The superb fairy-wren takes advantage of the vigilance of others by teaching itself to recognise the alarm calls sent out by different species. When a bird tweets an alarm call it’s not necessarily just its family members who get the message. Some birds respond to an alarm even if it comes from a member of a different bird species – and now we have a better idea of how they learn to do so. Robert Magrath at the Australian National University in Canberra and his colleagues played a computer-generated “buzz” to eight superb fairy-wrens in a nearby botanic gardens. None of the birds flew away and sought cover after hearing the sound. Next, over the course of two to three days, the researchers replayed the computer buzz between 10 and 12 times – but as part of a chorus of alarm calls from bird species that live alongside the fairy wrens. Previous studies have shown fairy-wrens will seek cover when they hear alarm calls from the other birds in their environment. By the end of this “training” period, Magrath and his colleagues found that about 80% of the birds flew away and hid if they heard the computer buzz on its own. In other words, they had learned that the unfamiliar buzz meant “danger” simply by associating it with familiar alarm calls. In a previous experiment, Magrath taught fairy-wrens to recognize unfamiliar sounds as alarm calls by playing the calls while the birds could see images of a predator. This is called “asocial learning” because the fairy-wrens learned from direct experience to associate the unfamiliar sound with the appearance of a predator.

9-12-18 The secret life of fungi: Ten fascinating facts
They're all around us, in the soil, our bodies and the air, but are often too small to be seen with the naked eye. They provide medicines and food but also wreak havoc by causing plant and animal diseases. According to the first big assessment of the state of the world's fungi, the fungal kingdom is vital to life on Earth. Yet, more than 90% of the estimated 3.8 million fungi in the world are currently unknown to science. "It's such an interesting set of organisms and we really know so little about them," says Prof Kathy Willis, director of science at the Royal Botanic Gardens, Kew, which led the report. "They're really weird organisms with the most bizarre life cycle. And yet when you understand their role in the Earth's ecosystem, you realise that they underpin life on Earth." Many people are familiar with edible mushrooms or the mould behind penicillin. But fungi have a range of vital roles, from helping plants draw water and nutrients from the soil to medicines that can lower blood cholesterol or enable organ transplants. Fungi also hold promise for breaking down plastics and generating new types of biofuels. But they have a darker side: devastating trees, crops and other plants across the world, and wiping out animals such as amphibians. "They can be good and also bad at the same time," she says. "The same fungus, it can be seen as a detrimental thing - it can be bad - but also can have a lot of potential and have a lot of solutions." The report sheds light on a number of gaps in our knowledge of a group of organisms that may hold the answers to food security. The fungal kingdom contains some of the most damaging crop pathogens. But fungi also recycle nutrients and play a role in the regulation of carbon dioxide levels. "We ignore fungi at our peril," says Prof Willis. "This is a kingdom we have to start to take seriously, especially with climate change and all the other challenges that we're being faced with."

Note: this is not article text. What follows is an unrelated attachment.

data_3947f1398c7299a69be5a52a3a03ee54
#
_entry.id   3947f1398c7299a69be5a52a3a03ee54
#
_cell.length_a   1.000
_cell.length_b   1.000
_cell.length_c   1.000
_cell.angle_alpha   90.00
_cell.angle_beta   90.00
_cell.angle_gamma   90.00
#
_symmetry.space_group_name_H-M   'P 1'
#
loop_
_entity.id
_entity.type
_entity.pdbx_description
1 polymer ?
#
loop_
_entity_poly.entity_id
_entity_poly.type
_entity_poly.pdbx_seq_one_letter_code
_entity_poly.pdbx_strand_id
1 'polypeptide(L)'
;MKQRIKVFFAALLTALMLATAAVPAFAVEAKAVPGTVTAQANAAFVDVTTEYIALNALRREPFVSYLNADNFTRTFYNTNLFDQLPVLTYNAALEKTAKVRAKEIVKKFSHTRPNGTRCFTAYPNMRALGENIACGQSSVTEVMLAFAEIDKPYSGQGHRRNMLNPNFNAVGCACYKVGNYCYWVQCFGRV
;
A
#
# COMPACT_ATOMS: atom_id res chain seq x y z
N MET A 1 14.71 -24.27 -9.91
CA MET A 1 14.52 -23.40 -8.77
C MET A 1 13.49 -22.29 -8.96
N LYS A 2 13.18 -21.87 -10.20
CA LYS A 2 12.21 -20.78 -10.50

9-12-18 Peaceful basking sharks can leap just as powerfully as great whites
Basking sharks are slow movers that eat zooplankton, but sometimes they jump out of the water like ferocious great white sharks - and we don't know why. Gliding through the ocean and feeding on tiny animals, the basking shark seems far more peaceful than its ferocious relative the great white shark. But it turns out languid basking sharks can swim as fast and jump out of the water as high as great whites if they so choose. Great white sharks are known to jump out of the water – or breach – to capture agile seals and otters. By comparison, basking sharks eat mostly zooplankton that drift into their 1 metre wide megamouths. They are also much larger than great whites, so it’s a mystery why they would expand effort on breaching. But for some reason, they do. In an attempt to understand the unusual behaviour, Jonathan Houghton at Queen’s University in Belfast, and his colleagues placed a monitoring device on an 8-meter-long, 2.7-tonne basking shark swimming near Ireland and captured a breaching event after three hours. Houghton also filmed the breaching behaviours of 20 basking sharks from the shore. The footage showed giant basking sharks leaping near vertically to about 1.2 metres above the water surface. Houghton estimates the sharks must have accelerated to a speed of 18 kilometres per hour for breaching – the same speed reached by white sharks. The entire breaching event, from bursting to recovery, would cost an 8-metre-long basking shark 45 to 51 kilocalories – a greater energy expenditure than white sharks incur when they breach. But because basking sharks are almost twice the size of great whites, the researchers concluded that the two species’ energy spent per kilogram of body weight are comparable.